Manatees were once mistaken for mermaids by sailors.
The largest population of manatees is found in Florida, where approximately 2,000 individuals now live.
Most manatees have a pattern of scars on their backs or tails from collisions with boats. Scientists use these patterns to identify individuals. But these collisions can be fatal for the manatee. Besides boating accidents, manatees have been found crushed or drowned in flood-control gates and also suffer from pollution and habitat loss.
Survival: Manatees are thought to live 50 to 60 years in the wild.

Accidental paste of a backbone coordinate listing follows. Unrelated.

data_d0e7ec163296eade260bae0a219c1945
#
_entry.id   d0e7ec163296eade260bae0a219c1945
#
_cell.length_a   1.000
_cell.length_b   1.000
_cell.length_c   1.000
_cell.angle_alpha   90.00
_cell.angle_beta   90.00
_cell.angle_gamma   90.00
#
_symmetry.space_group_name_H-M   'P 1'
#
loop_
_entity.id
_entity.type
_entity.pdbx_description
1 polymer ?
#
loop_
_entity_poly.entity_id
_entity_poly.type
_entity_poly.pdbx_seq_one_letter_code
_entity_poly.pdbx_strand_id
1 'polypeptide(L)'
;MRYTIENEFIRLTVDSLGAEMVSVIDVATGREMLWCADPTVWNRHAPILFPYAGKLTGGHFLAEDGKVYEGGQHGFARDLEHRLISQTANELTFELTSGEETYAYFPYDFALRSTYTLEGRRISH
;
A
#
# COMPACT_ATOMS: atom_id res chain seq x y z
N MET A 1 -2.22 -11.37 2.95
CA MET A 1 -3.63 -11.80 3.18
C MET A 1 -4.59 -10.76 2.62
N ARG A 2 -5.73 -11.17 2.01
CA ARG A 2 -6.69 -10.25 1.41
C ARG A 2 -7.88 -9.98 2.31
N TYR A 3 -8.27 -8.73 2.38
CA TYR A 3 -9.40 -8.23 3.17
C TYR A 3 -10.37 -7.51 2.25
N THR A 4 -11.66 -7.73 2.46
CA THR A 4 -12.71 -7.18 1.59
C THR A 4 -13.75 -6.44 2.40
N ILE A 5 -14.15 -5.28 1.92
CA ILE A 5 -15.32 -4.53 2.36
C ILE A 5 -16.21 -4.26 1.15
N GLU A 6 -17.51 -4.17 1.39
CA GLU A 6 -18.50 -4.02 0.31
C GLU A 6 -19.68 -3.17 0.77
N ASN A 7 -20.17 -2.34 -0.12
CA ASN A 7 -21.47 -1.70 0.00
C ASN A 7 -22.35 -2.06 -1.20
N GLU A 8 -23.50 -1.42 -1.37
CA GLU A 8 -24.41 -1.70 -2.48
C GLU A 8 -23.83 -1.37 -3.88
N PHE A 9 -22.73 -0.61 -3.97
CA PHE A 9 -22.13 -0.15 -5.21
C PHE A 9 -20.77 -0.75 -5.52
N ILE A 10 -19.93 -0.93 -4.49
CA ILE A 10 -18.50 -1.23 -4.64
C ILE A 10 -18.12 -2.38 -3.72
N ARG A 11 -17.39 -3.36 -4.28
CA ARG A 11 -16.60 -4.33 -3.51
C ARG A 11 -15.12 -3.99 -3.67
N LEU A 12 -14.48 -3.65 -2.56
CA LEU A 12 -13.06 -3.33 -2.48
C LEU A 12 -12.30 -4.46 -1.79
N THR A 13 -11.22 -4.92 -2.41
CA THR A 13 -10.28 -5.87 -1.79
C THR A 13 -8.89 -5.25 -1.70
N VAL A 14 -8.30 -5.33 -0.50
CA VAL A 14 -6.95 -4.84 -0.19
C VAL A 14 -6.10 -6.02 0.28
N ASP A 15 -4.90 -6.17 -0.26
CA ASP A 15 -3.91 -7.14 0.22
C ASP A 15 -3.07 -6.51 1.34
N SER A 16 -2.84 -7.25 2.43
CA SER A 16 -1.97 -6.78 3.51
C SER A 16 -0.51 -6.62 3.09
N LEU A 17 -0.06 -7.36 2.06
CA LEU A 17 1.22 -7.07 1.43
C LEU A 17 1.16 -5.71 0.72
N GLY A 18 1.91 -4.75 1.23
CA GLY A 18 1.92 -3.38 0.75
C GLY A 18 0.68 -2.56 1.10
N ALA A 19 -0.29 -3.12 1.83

Well known for their gentle, slow-moving nature, manatees have also been known to body surf or barrel roll when playing. They communicate by squealing under water to demonstrate fear, stress or excitement.
Manatees are herbivores and eat marine and freshwater plants. The average adult manatee weighs 1,500 to 1,800 pounds and measures ten to 12 feet in length.
Manatees can be found in the warm waters of shallow rivers, bays, estuaries and coastal waters. Rarely do individuals venture into waters that are below 68 degrees Fahrenheit. Manatees take up residence primarily in Florida's coastal waters during winter and migrate either as far north as the Carolinas or as far west as Louisiana during the summer months.
Manatees are found in Everglades National Park, FL; Biscayne National Park, FL; Canaveral National Seashore, FL.